Oil Spill in B.C. contaminates protected waterway

It took  several days to determine the source of an oil spill that contaminated the Gorge Creek in the Township of Esquimalt in British Columbia. It was confirmed by officials that the cause of the spill was a leaking residential heating-oil tank.  Oil from the tank entered both the subsurface and the stormwater system and eventually made its way to Gorge Creek.

Emergency Management BC found the spill on January 18th.  Esquimalt staff investigated potential spill sites in the north neighbourhoods of Esquimalt as well as monitor the creek to deploy booms and absorbing materials.  It took until January 24th to pinpoint the location of the spill.

As frustrations grew on the inability to locate the source of the spill, the number of officials involved in clean-up efforts grew to include federal, provincial, township and Capital Regional District staff.  Marine-spill and hazardous-materials experts were also at the scene, hired by the Township to assist with the cleanup.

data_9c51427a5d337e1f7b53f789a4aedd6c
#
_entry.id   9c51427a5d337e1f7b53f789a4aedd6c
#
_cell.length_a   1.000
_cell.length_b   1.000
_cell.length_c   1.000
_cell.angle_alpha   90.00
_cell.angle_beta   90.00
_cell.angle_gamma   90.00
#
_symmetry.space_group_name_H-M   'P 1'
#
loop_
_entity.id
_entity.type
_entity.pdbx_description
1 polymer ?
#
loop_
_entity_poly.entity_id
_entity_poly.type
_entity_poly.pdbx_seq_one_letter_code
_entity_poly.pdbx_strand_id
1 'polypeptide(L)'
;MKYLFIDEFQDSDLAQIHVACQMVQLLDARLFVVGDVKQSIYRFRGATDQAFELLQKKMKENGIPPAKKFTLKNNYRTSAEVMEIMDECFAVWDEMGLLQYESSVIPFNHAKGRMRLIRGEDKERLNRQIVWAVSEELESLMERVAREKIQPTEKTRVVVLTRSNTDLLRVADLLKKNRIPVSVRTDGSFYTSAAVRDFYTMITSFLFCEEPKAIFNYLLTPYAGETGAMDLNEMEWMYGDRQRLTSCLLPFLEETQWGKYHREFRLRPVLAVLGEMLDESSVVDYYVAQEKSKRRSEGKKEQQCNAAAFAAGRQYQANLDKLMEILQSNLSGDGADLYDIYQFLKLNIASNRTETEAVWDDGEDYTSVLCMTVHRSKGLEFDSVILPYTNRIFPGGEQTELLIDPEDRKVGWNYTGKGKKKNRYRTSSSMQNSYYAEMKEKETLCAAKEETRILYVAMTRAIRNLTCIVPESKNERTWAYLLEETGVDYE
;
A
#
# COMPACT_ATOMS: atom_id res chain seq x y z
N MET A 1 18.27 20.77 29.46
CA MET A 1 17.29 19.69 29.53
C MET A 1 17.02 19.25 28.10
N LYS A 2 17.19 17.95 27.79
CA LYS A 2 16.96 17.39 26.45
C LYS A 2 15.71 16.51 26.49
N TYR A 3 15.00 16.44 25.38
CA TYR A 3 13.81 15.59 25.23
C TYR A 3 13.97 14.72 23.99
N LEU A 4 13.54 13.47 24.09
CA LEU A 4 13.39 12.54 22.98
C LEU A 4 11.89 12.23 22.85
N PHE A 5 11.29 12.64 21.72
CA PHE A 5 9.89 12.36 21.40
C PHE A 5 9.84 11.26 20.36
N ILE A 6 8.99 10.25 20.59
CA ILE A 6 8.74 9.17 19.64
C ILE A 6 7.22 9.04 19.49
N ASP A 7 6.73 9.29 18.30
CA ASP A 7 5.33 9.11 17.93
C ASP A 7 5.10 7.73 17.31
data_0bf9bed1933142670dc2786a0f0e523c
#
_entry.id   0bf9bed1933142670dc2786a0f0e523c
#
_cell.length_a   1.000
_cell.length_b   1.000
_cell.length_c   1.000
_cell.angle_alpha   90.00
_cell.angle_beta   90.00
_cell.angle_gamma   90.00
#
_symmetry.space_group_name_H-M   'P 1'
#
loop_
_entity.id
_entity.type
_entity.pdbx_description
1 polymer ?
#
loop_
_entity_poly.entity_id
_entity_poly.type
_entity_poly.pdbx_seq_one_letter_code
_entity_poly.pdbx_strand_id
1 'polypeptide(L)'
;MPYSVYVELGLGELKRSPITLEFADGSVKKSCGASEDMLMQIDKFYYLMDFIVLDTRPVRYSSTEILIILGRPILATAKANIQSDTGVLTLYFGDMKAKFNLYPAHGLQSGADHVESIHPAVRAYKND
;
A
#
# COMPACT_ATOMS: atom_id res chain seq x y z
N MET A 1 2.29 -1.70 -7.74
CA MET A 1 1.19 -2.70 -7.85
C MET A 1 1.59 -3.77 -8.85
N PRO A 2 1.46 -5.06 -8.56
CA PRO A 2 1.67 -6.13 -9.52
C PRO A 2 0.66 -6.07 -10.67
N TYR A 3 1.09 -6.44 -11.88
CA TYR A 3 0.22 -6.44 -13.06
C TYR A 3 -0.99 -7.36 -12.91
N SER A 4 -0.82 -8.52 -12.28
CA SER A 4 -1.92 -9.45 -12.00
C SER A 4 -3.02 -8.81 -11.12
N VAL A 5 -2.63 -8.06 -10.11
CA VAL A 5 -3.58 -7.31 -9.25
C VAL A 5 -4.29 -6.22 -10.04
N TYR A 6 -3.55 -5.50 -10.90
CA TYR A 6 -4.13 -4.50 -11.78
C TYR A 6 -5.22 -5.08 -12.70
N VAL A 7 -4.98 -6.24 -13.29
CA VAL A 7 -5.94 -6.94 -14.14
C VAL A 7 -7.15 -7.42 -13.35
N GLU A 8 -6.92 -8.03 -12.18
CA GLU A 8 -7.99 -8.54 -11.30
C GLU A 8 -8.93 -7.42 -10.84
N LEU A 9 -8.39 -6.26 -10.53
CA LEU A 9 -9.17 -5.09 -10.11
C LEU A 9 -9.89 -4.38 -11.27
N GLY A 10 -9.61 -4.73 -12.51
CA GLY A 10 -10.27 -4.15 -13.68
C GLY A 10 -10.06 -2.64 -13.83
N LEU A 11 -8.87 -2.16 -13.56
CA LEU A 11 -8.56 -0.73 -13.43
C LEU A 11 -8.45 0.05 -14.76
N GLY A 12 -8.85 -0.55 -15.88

Gorge Creek represents a critical part of the Victoria Harbour Migratory Bird Sanctuary that was created in 1923 to curb the hunting of birds. A Capital Regional District report says the sanctuary includes 1,840 hectares of marine and estuarine waters and provides habitat for rare and endangered plants and wildlife.  The impact of the spill on wildlife has yet to be assessed.

The total about of heating oil spilled into the creek and total cost of clean-up has yet to be determined.